Scouting began in England in 1907, based on the ideas of founder Sir Robert S.S. Baden-Powell and his book Scouting for Boys. The book and program proved to have universal appeal for boys and quickly spread worldwide. The Scouting program spread around the world until it became what it is now—the largest voluntary youth movement in the world, with a membership of more than 40 million.
A member of the World Organization of the Scout Movement, the Boy Scouts of America was incorporated on February 8, 1910, by W.D. Boyce. Through the BSA’s International Department, American Scouts and international Scouts are provided a common resource of programs, funding, and training that increases and enhances their experience in the brotherhood of Scouting.
The Committee represents Longhorn Council for International Scouting Programs. The Committee communicates International Scouting information and opportunities. The Committee provides programs and information for the Council through Displays, Presentations, and Exhibits.
|Mar. 13||Africa Scout Day|
|May 18-21||European Intercamp, St Truiden, Belgium|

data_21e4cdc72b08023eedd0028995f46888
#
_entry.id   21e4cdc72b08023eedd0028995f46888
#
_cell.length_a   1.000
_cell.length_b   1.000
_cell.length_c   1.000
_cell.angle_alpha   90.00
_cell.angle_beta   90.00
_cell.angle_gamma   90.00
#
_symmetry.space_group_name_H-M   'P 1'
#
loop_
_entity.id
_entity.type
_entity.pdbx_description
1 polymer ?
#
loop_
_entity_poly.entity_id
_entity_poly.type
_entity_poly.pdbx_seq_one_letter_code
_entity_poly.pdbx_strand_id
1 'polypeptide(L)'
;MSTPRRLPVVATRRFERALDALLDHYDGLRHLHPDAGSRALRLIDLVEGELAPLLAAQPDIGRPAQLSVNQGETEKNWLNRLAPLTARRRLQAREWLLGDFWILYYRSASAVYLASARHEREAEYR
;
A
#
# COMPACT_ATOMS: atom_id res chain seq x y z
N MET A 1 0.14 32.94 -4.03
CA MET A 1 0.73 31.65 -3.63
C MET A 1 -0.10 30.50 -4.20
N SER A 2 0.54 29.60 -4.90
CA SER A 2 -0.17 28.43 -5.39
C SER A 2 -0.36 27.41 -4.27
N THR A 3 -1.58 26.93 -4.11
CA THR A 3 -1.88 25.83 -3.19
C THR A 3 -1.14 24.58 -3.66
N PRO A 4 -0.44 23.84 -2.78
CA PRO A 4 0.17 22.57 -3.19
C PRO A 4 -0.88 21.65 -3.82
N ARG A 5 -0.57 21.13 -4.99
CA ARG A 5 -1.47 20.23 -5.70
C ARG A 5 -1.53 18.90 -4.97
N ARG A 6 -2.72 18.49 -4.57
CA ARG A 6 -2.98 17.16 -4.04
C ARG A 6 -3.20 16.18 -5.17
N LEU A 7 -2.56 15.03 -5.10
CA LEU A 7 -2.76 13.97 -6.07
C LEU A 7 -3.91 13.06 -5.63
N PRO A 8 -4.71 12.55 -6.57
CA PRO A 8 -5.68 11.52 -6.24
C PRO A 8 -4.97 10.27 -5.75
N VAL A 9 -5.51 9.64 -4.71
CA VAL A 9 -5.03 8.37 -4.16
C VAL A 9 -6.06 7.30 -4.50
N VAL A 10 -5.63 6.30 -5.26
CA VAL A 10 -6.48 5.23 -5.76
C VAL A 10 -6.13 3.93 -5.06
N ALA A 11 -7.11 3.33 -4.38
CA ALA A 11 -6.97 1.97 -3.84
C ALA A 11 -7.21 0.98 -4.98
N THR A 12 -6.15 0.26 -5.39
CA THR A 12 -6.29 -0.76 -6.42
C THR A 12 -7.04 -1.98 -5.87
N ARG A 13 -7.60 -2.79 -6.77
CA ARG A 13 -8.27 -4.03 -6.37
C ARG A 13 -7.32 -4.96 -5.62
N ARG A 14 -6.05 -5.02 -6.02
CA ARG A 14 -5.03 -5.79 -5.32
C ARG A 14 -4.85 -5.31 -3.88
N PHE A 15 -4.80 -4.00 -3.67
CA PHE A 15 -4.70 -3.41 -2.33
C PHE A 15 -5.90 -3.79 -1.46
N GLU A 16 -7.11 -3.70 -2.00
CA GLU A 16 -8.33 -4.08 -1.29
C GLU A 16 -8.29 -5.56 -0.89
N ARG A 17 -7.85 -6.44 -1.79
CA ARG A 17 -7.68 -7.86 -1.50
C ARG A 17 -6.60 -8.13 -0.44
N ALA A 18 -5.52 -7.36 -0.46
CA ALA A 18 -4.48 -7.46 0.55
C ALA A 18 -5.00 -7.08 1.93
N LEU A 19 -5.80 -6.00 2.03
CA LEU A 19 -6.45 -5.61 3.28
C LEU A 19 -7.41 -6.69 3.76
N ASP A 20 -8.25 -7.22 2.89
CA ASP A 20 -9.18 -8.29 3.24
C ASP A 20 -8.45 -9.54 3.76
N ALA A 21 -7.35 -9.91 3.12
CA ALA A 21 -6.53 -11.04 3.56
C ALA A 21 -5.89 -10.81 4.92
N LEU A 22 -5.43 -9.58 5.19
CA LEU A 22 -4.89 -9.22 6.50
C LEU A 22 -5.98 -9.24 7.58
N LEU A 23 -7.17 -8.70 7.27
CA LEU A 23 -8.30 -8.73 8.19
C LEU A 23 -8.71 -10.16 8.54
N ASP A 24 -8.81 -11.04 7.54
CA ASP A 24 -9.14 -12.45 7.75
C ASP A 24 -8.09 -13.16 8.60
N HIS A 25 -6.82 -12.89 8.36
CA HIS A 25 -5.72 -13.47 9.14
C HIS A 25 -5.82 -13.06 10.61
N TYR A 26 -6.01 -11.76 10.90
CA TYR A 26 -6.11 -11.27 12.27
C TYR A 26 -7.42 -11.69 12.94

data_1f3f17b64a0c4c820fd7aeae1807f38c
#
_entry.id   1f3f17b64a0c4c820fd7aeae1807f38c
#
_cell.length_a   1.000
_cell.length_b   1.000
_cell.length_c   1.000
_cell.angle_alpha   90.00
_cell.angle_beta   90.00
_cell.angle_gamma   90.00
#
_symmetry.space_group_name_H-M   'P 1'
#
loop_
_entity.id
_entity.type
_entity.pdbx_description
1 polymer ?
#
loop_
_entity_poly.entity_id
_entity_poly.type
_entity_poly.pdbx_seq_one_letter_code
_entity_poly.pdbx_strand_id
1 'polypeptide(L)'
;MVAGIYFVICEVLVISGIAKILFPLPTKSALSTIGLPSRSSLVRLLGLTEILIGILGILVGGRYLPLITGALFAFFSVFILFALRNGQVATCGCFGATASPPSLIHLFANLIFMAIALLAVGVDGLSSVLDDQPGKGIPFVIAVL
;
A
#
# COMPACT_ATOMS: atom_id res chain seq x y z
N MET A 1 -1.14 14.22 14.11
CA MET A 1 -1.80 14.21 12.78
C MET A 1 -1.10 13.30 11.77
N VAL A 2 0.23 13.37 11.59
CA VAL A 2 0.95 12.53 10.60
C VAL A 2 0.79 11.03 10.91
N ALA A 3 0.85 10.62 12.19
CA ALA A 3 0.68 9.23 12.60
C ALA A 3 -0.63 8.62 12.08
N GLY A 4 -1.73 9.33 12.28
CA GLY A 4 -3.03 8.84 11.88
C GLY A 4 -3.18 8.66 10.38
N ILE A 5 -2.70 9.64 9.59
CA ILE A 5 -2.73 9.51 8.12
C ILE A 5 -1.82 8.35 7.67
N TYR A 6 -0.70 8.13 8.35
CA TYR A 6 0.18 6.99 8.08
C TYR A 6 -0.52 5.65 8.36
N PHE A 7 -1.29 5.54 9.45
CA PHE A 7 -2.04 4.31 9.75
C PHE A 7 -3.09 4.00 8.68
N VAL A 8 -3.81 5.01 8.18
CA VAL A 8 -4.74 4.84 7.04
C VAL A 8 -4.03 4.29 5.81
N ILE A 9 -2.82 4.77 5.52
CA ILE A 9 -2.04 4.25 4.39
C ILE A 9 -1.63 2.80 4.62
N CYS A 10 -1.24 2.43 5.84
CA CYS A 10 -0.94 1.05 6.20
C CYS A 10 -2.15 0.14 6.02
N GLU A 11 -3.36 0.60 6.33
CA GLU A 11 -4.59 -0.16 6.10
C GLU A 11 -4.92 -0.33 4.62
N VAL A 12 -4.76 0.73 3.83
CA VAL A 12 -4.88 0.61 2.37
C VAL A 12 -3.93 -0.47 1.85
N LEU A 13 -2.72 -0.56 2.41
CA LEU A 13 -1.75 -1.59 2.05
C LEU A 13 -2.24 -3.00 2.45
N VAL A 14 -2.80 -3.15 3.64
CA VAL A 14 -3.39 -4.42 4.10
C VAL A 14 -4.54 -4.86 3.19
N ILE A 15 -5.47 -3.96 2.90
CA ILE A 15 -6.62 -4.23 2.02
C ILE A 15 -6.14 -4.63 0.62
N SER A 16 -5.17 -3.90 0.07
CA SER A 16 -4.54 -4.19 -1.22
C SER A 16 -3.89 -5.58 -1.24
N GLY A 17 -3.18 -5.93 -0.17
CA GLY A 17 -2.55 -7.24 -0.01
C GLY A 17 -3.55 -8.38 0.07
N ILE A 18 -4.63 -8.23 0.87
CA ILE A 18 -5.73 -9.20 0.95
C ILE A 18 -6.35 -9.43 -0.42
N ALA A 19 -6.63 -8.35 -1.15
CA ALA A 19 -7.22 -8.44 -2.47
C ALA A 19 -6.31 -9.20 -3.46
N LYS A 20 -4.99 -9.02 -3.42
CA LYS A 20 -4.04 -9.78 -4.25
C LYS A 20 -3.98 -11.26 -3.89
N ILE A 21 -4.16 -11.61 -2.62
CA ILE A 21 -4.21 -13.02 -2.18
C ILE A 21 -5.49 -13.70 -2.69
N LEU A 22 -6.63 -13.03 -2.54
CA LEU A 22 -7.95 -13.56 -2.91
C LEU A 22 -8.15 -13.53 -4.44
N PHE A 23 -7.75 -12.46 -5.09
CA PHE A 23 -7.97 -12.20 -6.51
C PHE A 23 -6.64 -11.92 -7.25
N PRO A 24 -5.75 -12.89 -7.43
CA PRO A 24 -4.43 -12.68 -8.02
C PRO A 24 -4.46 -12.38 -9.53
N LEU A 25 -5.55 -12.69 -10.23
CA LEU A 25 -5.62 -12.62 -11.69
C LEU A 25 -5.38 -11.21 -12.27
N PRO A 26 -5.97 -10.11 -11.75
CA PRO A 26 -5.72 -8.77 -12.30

|Jul. 23 – Aug. 1||Kanderstag Summer 2019 Rover Week Information (for Venture Crews only)|
|Jul. 23 – Aug. 2||Roverway, Zeewolde, Netherlands (for Venture Crews only)|
|Jul. 27 – Aug. 5||3rd Interamerican Scout Moot / III Moot Scout Interamericano|
|Sep. 21||International Day of Peace|
|Oct. 19-21||61st Jamboree on the Air / 22nd Jamboree on the Internet|
|Jul. 22 – Aug 2||24th World Scout Jamboree / 24e Jamboree Scout Mondial|
International Opportunities for Scouts
Contact: Ed Richards, PhD, 817-992-2730 or [email protected]
International Scouting Awards
– A Special Recognition that can be Earned by Scouts of All Ages, Including Adults.
– Requirements vary by rank, but can include:
– Earn the Boy Scout or Venturing World Conservation Award.
– Earn the Citizenship in the World Merit Badge.
– Complete three of the 10 Experience Requirements.
Scouts are eligible to receive the World Conservation Award after completing the requirements for the following Merit Badges: Environmental Science, Citizenship in the World, and either Soil and Water Conservation or Fish and Wildlife Management.
A Scout wearing the interpreter strip must be able to carry on a conversation in a foreign language or in sign language, write a letter in the foreign language, and translate orally and in writing from one language to another.
Last Updated on by Kirk Thomas